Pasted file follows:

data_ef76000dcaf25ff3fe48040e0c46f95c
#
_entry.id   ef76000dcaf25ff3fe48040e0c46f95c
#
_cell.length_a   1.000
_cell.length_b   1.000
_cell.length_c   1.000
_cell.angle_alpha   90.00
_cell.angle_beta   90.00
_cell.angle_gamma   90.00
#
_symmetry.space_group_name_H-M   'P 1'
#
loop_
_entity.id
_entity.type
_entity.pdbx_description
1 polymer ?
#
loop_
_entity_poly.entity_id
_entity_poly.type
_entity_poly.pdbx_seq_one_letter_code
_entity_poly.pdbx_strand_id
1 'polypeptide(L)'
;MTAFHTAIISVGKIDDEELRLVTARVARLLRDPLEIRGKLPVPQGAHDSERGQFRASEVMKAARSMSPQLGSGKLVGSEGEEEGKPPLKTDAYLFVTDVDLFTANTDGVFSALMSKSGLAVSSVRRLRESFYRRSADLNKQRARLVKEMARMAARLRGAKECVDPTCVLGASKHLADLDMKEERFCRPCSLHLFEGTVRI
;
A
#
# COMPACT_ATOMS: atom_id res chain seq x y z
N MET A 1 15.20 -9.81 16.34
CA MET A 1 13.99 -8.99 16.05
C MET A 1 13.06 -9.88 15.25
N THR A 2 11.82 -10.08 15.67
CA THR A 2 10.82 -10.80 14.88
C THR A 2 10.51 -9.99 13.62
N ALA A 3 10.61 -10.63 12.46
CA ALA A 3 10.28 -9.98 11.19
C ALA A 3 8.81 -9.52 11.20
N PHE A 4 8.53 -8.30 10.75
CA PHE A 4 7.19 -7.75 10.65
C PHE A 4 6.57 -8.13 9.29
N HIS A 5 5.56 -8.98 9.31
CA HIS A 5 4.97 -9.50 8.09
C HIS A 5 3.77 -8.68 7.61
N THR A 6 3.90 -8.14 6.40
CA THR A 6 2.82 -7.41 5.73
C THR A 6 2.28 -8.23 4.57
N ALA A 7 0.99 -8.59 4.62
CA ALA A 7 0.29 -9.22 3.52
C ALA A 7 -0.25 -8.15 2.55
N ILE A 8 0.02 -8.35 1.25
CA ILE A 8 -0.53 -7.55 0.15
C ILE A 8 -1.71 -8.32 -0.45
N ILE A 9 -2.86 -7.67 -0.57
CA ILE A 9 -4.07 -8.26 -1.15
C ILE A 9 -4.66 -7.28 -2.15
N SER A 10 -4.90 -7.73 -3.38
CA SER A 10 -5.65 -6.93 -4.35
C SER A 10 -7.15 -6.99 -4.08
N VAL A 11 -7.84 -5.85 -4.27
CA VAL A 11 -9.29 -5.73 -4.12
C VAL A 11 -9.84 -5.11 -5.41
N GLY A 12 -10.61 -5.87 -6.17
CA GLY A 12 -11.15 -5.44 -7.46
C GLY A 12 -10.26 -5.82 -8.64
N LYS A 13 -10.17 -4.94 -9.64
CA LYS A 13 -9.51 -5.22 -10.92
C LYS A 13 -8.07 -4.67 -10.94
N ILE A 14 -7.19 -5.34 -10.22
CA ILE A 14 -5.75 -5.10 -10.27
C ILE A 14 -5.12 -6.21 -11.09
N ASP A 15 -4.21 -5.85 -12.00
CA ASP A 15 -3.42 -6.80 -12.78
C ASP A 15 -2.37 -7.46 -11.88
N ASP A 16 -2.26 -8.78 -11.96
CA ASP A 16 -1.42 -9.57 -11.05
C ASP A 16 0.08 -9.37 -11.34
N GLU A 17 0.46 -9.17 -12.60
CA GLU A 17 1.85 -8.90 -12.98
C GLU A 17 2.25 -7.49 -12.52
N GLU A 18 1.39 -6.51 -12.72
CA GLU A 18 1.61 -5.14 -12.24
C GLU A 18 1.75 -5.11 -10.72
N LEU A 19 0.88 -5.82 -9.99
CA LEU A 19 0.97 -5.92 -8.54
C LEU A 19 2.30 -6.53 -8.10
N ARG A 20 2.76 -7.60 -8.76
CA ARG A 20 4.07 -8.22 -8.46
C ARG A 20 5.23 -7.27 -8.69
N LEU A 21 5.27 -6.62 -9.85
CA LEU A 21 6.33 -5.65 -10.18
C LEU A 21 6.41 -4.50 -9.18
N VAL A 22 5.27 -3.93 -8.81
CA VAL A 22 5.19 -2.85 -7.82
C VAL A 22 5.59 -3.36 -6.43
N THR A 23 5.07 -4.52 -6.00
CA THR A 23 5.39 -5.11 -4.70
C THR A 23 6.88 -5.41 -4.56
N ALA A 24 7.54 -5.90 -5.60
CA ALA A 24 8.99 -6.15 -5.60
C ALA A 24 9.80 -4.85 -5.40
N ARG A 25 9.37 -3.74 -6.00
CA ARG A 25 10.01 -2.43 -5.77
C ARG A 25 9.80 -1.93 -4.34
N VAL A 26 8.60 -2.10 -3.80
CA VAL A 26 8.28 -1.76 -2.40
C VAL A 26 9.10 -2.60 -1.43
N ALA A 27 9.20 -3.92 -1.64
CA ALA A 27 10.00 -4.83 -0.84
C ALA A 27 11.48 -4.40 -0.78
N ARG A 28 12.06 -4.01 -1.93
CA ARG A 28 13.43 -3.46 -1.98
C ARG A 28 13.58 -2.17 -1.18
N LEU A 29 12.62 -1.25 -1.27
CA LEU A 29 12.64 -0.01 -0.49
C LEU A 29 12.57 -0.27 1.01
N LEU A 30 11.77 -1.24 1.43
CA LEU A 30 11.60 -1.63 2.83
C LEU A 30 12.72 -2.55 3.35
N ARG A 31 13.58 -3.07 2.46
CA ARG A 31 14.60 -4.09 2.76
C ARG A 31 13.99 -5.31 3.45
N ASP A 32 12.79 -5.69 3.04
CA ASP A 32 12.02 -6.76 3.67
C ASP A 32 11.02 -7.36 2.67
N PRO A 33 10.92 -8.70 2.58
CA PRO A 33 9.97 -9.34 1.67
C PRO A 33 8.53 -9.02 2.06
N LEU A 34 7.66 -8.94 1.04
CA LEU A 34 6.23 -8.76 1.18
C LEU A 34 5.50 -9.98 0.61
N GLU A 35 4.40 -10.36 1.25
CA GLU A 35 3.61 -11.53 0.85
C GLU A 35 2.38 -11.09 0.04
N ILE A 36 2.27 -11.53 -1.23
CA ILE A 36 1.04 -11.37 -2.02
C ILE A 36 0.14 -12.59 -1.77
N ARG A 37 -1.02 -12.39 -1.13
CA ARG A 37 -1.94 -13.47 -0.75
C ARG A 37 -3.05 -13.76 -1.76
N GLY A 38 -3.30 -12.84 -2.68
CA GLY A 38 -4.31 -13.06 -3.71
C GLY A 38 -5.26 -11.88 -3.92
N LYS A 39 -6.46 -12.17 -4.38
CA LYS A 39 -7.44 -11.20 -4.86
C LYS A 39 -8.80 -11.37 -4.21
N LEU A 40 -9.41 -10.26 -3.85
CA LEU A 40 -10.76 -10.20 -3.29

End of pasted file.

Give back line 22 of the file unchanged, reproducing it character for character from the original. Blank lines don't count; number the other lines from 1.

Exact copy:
_entity_poly.type